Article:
China's food security dilemma was touched on in a previous Climate Frog article, where a new policy was announced to set a bottom limit to the area of arable land in the country.
The Ministry of Forestry tells, on its Web site, that deserts cover 20% of China's territory, ranging from the upper reaches of the Yellow River, on the Qinghai-Tibet plateau and parts of Inner Mongolia and Gansu. In an article published on Planet Ark, a Ministry spokesperson describes the need to continue the huge effort China is making to stem the spread of these deserts.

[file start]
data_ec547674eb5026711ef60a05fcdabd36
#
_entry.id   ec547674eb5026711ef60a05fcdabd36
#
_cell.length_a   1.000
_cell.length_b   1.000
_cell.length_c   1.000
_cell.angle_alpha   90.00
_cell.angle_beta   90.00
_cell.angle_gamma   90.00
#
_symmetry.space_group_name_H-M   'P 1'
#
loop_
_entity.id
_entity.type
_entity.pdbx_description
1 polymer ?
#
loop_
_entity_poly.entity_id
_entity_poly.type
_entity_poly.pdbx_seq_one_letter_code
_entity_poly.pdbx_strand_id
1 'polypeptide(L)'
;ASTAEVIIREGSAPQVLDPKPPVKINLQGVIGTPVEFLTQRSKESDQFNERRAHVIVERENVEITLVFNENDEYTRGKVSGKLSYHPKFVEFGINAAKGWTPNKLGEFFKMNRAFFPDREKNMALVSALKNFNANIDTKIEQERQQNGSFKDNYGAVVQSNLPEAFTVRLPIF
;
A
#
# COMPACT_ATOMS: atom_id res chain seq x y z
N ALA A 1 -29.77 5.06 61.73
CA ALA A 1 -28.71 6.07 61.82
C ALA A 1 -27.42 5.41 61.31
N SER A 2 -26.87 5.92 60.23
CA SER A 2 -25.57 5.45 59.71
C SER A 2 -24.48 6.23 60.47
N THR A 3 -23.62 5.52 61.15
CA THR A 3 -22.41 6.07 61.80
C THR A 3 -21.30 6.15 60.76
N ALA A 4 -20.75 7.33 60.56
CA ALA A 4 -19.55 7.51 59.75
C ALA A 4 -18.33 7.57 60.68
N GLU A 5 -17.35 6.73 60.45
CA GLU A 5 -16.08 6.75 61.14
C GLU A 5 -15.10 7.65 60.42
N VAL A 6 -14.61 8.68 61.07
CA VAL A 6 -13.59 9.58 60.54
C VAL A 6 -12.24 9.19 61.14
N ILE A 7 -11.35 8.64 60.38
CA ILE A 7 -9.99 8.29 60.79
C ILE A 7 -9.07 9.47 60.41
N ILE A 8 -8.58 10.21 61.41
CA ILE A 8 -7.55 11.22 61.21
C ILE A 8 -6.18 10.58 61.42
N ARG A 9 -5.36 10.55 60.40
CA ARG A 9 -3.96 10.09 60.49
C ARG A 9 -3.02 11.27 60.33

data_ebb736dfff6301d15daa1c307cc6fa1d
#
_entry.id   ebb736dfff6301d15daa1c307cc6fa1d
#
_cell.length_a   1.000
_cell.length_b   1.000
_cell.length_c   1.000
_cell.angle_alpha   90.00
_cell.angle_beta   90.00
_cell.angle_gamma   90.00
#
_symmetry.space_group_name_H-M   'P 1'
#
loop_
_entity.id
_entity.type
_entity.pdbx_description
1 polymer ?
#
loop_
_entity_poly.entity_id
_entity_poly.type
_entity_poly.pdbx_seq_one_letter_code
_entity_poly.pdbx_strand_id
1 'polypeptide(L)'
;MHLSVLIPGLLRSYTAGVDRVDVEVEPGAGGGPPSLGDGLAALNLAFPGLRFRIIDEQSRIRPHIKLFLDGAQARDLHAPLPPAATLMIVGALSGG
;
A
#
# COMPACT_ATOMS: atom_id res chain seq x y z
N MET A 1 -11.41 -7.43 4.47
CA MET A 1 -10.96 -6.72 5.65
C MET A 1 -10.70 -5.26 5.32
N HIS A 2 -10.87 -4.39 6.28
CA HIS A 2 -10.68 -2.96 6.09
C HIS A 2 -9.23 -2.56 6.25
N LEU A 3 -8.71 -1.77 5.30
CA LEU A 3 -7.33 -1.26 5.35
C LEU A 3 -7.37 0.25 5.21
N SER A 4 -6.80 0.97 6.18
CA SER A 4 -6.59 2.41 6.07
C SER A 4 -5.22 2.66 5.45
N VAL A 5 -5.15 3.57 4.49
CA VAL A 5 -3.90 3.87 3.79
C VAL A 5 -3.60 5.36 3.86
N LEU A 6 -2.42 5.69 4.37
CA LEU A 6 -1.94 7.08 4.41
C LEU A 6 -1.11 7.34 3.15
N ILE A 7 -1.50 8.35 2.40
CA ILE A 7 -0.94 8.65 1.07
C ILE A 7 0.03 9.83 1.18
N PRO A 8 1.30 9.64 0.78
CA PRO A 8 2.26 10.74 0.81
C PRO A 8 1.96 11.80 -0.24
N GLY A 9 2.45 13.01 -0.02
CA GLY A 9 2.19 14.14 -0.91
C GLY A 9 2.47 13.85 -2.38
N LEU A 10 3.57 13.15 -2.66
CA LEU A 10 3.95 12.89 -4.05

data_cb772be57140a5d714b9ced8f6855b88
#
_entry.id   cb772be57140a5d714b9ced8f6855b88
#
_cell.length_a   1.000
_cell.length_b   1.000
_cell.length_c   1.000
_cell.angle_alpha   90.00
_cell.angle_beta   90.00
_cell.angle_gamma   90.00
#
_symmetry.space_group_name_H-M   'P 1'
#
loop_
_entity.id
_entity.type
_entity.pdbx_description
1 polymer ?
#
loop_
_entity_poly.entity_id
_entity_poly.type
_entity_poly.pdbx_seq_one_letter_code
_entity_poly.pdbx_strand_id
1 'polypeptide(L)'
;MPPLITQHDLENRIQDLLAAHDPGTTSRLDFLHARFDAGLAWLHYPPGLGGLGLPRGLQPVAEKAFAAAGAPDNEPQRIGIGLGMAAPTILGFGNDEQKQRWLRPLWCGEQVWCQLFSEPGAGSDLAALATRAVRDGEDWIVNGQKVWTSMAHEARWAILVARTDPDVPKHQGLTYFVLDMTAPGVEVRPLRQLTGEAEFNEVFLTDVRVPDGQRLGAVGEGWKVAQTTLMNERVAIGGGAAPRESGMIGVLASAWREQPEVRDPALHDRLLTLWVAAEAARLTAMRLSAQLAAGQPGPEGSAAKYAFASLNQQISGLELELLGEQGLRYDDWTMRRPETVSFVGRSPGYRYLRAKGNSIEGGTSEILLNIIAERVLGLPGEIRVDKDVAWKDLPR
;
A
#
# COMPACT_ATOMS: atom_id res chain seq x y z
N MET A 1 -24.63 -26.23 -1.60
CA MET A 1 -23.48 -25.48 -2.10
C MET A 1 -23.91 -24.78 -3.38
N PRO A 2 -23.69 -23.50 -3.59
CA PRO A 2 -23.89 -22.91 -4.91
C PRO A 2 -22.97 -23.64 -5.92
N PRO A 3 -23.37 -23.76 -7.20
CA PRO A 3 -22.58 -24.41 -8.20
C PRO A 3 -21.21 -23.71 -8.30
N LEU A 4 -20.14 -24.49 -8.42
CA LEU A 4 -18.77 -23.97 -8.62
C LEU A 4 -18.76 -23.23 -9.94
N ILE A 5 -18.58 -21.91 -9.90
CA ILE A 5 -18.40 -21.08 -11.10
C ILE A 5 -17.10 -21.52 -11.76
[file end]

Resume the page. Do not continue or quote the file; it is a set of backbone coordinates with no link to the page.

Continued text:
This effort - consisting largely of mass tree planting campaigns - has become especially intense as the 2008 Olympics approach and China has committed to eliminating the chance that sandstorms (which have become increasingly common and widespread in recent years) will disrupt the event and embarrass the government.
"Experts say that the series of anti-desertification measures our country has taken has obtained obvious results, which have had an important effect on improving people's livelihood," it said.
"But at present the anti-desertification situation remains serious, and is still the main ecological problem which restricts our sustainable socio-economic development," the ministry added.
"Stepping up control efforts is of the utmost urgency."